Julie Bromberg, Cancer Prevention and Treatment Fund
A 2010 study found that some fruit juices contain too much antimony, a potentially harmful chemical. This study of juices sold in Europe found that certain juices have over twice as much antimony as is allowed in drinking water in Europe and the United States. Should we stop drinking fruit juices? At this point, the answer is no.
There is no reason to panic. First, there are no studies of antimony in fruit juices or other drinks in the United States, so we don’t know if they have high levels or not. Secondly, the study only tested 42 bottles, all of which were sold in Europe.
On the other hand, there is reason for concern and more research is needed. Little is known about the health effects of long-term exposure to low doses of antimony, but scientists are concerned that antimony can cause cancer and damage the reproductive system of men and women. Scientists are particularly concerned about children because they are more likely to drink juices than adults, and children tend to be more vulnerable to the negative health effects of chemicals. And, remember that most fruit juices are high in sugar and calories. So, there is little benefit to drinking large quantities of fruit juices, and that might be a better reason to cut back.
Antimony is a metal that exists in very low levels in our environment. Small amounts of antimony are often present in our air, drinking water, and food. You can also be exposed to antimony through skin contact with soil, water, or other substances that contain antimony.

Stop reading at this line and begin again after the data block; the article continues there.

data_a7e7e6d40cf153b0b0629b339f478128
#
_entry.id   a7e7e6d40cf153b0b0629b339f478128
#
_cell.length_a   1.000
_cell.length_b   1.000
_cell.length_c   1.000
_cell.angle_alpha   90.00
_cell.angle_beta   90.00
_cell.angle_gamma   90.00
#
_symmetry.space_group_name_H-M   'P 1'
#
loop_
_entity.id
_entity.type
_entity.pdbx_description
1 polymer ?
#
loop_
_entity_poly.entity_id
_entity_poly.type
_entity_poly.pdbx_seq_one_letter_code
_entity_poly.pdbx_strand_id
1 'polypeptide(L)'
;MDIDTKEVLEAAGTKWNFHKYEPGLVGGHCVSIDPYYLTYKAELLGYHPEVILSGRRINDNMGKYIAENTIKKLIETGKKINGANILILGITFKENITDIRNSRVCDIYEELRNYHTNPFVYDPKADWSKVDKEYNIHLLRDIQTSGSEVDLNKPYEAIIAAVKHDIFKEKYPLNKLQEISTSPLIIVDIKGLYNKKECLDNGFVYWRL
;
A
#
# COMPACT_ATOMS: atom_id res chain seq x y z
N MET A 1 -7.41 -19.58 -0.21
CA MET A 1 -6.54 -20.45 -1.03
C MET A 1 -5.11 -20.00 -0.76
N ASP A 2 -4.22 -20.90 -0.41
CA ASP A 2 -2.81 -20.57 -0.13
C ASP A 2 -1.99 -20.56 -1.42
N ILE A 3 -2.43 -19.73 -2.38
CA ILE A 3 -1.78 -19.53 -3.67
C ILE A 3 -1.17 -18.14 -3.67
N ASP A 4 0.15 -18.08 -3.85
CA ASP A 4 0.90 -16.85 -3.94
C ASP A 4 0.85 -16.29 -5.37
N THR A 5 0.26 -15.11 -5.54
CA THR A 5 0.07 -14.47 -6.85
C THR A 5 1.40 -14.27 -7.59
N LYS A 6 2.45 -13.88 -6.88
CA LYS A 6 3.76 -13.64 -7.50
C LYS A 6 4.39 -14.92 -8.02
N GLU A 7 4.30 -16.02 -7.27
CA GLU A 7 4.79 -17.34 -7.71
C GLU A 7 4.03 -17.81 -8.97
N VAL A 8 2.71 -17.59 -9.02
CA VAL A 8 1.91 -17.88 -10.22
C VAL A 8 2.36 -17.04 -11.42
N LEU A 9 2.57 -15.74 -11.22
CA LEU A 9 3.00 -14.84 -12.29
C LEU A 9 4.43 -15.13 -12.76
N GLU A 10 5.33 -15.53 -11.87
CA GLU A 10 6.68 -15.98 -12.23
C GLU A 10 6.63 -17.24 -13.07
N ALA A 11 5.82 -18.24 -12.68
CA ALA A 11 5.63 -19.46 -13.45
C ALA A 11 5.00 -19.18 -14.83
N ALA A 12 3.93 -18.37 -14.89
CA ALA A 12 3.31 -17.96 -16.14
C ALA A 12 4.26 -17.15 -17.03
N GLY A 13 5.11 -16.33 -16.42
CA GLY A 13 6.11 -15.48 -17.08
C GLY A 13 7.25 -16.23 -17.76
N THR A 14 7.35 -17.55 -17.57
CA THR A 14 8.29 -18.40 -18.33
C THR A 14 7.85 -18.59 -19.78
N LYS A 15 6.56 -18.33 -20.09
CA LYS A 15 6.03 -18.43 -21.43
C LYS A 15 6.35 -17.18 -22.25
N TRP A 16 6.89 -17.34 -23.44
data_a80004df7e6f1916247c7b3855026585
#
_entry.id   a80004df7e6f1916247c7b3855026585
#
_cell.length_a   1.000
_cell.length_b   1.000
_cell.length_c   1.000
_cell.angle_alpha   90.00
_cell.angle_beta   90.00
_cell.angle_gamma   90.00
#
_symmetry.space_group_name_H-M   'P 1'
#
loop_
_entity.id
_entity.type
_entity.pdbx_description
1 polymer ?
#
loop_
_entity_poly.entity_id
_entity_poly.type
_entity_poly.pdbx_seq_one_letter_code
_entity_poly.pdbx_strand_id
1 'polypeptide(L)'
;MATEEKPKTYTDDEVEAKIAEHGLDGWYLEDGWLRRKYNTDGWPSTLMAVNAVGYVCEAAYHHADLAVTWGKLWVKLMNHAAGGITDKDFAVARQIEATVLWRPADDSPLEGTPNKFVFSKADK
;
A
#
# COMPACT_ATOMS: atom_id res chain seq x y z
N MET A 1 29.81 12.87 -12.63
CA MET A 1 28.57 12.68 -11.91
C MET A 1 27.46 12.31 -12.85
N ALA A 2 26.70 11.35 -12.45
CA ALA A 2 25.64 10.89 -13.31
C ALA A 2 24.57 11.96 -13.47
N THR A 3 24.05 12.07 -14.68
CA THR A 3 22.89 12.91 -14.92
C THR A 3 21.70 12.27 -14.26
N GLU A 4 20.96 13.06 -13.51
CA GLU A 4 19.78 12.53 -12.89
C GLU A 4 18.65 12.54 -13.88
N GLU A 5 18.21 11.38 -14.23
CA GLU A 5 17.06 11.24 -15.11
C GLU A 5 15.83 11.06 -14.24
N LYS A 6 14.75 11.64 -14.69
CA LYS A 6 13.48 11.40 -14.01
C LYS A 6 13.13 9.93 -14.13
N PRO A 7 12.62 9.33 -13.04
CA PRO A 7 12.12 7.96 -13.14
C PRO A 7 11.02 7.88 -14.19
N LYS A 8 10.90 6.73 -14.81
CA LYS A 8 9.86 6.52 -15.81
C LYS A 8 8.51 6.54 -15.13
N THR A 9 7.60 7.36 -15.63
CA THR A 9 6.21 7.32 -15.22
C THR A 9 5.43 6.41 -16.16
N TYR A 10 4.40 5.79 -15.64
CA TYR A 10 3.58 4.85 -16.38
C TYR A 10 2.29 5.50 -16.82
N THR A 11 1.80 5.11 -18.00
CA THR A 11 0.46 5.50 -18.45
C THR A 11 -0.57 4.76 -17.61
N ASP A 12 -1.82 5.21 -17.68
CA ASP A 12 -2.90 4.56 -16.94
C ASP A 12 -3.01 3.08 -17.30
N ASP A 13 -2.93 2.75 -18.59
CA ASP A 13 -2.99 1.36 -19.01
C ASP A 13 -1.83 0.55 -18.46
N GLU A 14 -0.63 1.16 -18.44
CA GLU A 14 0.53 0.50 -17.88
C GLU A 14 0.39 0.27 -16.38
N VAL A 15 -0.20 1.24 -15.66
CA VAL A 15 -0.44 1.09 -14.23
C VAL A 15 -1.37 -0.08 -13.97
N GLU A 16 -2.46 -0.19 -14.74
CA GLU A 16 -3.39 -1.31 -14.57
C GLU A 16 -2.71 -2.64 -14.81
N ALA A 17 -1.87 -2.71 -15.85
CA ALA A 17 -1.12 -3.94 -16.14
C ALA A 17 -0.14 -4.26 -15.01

Antimony is used to create a type of plastic called polyethylene terephthalate (PET), which is frequently used as packaging material in the food industry. Researchers believe that antimony can leach out of the PET packaging and into the juice (or other drinks/food), but they are not sure if PET is actually the source of antimony in fruit juices. Since antimony can come from a variety of places in our environment, it is also possible that antimony could enter the juice before or during the manufacturing process.
Previous studies of bottled water in Europe and Canada also found traces of antimony, but in much lower concentrations than was found in the 2010 study.[5,6,7] Juices in the 2010 study had up to 17 times higher concentration of antimony than the bottled water that was analyzed in previous reports.
To protect our health, the first and easiest step is to determine if most or all of the antimony is coming from the fruit, the plastic, or the manufacturing process. Once that is determined, the next step is to determine how high the levels are in fruit juices and in other foods or beverages and in different countries. If high levels of antimony are common, it will be important to do the more complicated research needed to find out if antimony increases the risk of cancer or other diseases.
- Hansen C, Tsirigotaki A, Bak SA, Pergantis SA, Sturup S., Gammelgaard B, and Hansen HR. (2010). Elevated antimony concentrations in commercial juices. Journal of Environmental Monitoring, DOI: 10.1039/b926551a.
- Choe S-K, Kim S-J, Kim H-G, Lee JH, Choi Y, Lee H, and Kim Y. (2003) Evaluation of estrogenicity of major heavy metals. The Science of the Total Environment, 312: 15-21.
- American Academy of Pediatrics, Committee on Nutrition. (2001) The use and misuse of fruit juice in pediatrics. Pediatrics, 107(5): 1210-1213.
- Agency for Toxic Substances and Disease Registry (ATSDR). (1992) Toxicological profile for antimony. Atlanta, GA: U.S. Department of Health and Human Services, Public Health Service. Accessed March 3, 2010 at: http://www.atsdr.cdc.gov/toxprofiles/phs23.html
- Westerhoff P, Prapaipongb P, Shockb E, and Hillaireau A. (2008). Antimony leaching from polyethylene terephthalate (PET) plastic used for bottled drinking water. Water Research, 42(3): 551-556
- Shotyk W, Krachler M, and Chen B. (2006). Contamination of Canadian and European bottled waters with antimony from PET containers, Journal of Environmental Monitoring, 8: 288-292
- Keresztes S, Tatár E, Mihucz VG, Virág I, Majdik C, and Záray G. (2009) Leaching of antimony from polyethylene terephthalate (PET) bottles into mineral water. Science of the Total Environment, 407: 4731-4735